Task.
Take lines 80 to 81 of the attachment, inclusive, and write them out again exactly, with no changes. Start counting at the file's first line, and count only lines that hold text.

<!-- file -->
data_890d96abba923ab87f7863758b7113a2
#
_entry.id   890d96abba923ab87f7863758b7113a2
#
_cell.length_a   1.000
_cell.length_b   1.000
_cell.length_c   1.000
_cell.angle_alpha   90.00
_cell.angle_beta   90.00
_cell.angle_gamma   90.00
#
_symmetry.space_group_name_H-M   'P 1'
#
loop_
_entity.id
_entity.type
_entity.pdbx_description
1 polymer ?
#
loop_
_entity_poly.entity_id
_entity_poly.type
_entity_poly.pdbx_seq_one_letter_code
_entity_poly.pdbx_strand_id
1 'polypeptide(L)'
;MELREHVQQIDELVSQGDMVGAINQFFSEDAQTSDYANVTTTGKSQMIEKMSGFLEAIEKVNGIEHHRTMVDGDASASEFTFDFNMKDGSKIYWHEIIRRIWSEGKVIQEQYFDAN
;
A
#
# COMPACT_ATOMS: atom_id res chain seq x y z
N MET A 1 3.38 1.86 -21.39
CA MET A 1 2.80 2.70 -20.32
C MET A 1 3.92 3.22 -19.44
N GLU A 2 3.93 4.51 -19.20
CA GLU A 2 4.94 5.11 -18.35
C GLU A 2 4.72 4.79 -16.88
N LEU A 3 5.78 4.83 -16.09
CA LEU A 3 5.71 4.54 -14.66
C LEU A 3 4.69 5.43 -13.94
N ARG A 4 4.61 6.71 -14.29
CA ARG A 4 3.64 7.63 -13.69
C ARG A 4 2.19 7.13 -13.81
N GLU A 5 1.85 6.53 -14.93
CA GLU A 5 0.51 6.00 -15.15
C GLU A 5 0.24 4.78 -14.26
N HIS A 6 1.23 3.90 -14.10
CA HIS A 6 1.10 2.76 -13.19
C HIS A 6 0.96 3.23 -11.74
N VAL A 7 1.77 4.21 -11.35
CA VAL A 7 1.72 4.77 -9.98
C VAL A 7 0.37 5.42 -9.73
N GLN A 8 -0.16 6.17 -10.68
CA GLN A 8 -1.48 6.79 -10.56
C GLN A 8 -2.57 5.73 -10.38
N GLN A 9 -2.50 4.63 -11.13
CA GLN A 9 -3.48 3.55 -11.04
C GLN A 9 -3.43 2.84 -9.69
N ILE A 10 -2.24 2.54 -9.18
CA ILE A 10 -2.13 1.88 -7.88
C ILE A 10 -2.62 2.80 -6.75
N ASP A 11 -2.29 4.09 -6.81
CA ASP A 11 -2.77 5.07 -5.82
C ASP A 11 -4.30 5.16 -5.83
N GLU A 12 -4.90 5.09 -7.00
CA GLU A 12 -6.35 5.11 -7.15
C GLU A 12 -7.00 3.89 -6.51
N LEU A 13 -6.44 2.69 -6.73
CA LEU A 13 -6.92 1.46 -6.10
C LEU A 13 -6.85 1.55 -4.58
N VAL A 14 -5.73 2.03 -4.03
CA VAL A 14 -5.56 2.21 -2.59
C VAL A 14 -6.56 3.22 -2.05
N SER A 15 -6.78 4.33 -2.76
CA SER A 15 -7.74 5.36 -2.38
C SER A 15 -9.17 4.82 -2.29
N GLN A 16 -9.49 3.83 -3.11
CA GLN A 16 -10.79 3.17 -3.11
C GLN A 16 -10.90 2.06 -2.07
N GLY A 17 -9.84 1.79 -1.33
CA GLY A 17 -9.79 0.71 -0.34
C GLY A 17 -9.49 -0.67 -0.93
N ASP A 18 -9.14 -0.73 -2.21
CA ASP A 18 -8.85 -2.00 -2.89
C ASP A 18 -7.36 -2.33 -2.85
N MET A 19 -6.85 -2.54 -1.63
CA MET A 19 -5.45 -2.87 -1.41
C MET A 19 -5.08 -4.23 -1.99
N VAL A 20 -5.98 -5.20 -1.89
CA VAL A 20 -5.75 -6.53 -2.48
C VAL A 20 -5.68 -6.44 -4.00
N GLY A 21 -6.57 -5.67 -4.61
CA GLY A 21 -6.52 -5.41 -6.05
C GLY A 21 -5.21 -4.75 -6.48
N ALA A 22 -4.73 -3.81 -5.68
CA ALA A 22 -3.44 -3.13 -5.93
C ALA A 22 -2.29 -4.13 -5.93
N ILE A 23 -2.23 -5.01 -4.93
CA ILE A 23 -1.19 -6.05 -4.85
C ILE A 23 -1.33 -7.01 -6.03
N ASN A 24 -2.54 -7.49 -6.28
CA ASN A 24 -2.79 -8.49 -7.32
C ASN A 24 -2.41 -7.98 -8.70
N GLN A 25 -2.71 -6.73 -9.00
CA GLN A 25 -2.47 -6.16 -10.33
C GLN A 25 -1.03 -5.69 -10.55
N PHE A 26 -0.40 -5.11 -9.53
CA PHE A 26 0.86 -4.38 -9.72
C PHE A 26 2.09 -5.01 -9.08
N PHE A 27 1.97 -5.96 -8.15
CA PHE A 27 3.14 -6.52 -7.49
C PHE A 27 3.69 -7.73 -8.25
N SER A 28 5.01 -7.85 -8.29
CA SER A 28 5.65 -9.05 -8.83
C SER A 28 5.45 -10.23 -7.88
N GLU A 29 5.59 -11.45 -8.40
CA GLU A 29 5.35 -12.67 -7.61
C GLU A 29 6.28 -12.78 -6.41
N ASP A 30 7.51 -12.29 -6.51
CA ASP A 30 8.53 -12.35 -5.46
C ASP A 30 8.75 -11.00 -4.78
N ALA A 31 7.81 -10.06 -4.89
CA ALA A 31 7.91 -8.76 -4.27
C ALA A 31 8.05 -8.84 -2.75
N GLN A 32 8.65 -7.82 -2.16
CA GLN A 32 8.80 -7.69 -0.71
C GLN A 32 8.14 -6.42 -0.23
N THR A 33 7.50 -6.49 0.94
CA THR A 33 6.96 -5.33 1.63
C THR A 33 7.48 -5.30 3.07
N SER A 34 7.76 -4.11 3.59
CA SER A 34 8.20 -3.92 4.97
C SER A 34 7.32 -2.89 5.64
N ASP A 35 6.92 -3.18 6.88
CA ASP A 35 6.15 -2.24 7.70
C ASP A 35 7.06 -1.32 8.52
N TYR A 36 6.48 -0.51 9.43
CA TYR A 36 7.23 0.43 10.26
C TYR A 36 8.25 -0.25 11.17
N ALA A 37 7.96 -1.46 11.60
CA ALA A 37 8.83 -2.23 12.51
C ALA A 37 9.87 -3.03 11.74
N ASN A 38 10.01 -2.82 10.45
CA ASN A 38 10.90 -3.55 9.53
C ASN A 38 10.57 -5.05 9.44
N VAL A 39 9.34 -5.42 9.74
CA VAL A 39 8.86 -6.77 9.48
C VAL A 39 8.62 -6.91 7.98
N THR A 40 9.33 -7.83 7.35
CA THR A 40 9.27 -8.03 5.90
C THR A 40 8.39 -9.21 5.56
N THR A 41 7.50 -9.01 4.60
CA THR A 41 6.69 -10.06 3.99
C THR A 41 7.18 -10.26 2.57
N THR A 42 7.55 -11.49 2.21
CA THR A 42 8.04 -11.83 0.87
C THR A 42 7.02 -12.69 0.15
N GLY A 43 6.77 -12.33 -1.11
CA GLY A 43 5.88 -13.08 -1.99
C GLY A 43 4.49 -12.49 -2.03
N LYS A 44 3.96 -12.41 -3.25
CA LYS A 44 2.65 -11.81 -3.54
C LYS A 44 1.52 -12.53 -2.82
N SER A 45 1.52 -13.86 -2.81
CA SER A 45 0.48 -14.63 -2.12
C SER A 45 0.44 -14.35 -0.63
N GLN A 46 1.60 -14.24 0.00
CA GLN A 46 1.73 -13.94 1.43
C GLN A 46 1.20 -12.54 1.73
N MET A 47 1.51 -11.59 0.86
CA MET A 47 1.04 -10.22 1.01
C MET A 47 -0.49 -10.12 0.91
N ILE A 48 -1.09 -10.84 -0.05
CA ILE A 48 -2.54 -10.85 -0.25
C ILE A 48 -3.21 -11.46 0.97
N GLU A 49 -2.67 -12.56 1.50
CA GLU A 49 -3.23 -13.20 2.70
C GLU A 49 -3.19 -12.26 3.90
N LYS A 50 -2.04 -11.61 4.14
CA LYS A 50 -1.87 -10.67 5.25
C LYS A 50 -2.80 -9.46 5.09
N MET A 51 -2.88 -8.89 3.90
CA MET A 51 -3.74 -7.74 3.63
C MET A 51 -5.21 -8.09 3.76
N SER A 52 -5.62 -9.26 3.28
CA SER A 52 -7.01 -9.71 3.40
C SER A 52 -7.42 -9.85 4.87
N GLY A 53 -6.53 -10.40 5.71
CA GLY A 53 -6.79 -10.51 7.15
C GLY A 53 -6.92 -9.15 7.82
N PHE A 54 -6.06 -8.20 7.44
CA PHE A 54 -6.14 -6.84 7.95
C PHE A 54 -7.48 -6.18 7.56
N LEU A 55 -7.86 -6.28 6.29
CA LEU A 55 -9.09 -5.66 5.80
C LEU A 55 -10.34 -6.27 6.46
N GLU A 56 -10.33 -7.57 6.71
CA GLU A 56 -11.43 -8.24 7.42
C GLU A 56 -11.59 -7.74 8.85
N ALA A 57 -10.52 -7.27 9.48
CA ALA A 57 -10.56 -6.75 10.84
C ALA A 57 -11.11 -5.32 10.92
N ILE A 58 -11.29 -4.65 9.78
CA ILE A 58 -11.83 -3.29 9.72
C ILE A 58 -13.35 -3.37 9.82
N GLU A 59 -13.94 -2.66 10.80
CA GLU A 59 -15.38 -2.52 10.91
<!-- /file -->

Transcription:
CA GLY A 17 -9.79 0.71 -0.34
C GLY A 17 -9.49 -0.67 -0.93